But it too closed once the novelty of incestuous star-gazing quickly wore off and L.A. went psychedelic in the late '60s. Taking its cues from the San Francisco music scene, nightlife was all about festival-style seating, no dress codes and abandoning Old Hollywood for concerts at the Troubadour, Shrine Auditorium and the Cheetah.
As the Me Generation supplanted the drug scene, niche clubs filled the void. Fast-forwarding through the decades, you might see Cher in satin short-shorts at Flipper's Roller Boogie Palace at La Cienega and Santa Monica boulevards — the disco '70s. Club kids, artists and suburban misfits at Al's Garage and Cathay de Grande — the punk '80s. And rising in the background, then pushed to the fore, was the velvet rope.
The advent of New York hot-spot Studio 54's policy of hand-selecting its customers inspired unimaginative Southland club impresarios to follow suit, clipboard in hand, and today it's a given that any of the rotating, flavor-of-the-month clubs will enforce their codified process of humiliating anyone without a famous Chihuahua in hand and hustle them to a segregated no-man's land for a hefty cover charge.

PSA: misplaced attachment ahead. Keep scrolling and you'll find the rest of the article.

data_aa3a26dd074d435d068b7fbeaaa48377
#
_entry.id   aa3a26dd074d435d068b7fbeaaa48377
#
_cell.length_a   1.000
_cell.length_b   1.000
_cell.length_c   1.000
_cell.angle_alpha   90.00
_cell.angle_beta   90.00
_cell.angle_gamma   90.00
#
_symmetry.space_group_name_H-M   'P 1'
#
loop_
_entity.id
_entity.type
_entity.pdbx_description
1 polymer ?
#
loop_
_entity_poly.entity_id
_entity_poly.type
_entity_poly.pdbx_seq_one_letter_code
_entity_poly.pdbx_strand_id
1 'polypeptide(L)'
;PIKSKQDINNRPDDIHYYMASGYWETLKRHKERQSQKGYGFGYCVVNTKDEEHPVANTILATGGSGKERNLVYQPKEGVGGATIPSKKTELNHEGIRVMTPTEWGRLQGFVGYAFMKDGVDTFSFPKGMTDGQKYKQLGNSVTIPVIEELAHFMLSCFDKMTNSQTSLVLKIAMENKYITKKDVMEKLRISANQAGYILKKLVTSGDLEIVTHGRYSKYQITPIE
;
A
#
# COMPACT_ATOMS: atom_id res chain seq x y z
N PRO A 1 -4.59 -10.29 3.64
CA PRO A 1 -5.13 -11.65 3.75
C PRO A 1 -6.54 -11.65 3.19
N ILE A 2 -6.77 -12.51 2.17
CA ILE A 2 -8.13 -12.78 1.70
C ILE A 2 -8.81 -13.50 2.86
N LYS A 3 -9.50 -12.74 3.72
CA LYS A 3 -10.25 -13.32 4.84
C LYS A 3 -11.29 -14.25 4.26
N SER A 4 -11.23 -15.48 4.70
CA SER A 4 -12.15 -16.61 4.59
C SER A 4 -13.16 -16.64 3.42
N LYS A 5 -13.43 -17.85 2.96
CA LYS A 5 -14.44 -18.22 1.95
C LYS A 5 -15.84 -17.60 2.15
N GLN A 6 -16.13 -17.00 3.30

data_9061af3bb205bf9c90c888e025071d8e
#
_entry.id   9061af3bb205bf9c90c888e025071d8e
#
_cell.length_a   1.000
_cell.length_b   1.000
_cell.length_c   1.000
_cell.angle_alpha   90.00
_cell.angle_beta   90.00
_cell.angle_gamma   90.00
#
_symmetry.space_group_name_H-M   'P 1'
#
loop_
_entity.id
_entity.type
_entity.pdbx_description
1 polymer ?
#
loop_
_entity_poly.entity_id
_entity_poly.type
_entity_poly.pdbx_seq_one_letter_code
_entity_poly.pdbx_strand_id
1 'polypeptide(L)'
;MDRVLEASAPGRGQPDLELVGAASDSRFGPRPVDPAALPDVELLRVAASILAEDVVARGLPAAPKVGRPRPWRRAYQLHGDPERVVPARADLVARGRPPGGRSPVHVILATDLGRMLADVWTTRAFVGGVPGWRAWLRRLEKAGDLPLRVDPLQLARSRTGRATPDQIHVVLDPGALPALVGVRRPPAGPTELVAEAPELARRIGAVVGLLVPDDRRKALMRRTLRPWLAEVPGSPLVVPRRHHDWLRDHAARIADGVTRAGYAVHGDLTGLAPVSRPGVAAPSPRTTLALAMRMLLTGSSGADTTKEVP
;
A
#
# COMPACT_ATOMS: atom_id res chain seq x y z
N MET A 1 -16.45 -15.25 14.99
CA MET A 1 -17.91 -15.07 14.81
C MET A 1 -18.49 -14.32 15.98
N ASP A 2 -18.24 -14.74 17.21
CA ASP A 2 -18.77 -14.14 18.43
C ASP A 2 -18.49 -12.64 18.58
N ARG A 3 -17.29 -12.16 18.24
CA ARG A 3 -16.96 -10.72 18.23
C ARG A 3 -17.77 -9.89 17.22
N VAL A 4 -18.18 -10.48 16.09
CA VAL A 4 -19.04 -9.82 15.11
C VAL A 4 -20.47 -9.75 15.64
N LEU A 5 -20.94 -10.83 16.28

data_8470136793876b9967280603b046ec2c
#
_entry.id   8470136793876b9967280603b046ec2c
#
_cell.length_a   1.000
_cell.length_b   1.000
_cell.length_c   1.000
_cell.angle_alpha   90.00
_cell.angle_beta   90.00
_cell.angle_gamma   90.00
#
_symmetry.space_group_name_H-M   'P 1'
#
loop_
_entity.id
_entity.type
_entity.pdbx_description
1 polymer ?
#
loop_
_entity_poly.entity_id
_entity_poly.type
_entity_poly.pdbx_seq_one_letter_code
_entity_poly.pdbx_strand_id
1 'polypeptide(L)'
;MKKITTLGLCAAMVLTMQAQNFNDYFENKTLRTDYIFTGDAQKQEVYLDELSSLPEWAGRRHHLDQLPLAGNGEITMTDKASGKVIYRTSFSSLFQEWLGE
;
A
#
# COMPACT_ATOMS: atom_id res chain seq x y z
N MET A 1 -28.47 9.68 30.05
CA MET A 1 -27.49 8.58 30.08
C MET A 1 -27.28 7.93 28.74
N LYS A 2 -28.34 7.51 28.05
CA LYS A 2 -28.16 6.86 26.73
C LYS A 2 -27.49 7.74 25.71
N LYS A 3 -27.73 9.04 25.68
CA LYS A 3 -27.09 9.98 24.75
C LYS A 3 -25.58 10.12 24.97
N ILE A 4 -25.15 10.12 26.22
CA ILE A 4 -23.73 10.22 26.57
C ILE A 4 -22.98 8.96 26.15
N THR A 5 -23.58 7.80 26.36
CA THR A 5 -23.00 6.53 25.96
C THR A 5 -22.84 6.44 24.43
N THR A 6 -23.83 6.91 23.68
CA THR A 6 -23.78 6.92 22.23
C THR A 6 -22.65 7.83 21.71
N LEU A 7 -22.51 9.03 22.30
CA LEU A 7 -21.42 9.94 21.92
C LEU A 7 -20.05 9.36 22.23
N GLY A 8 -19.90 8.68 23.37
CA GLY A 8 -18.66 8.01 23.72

It's a far cry from the time when the public and the personalities could break bread together and a lesson rarely learned in today's club scene, where success is measured by a mention in the tabloids and a hit-and-run policy trumps real glamour in Hollywoodland.
Jim Heimann is an author, historian and the executive editor of Taschen Publishing America. His books include "Out With the Stars: Hollywood Nightlife in the Golden Era."Copyright © 2014, The Baltimore Sun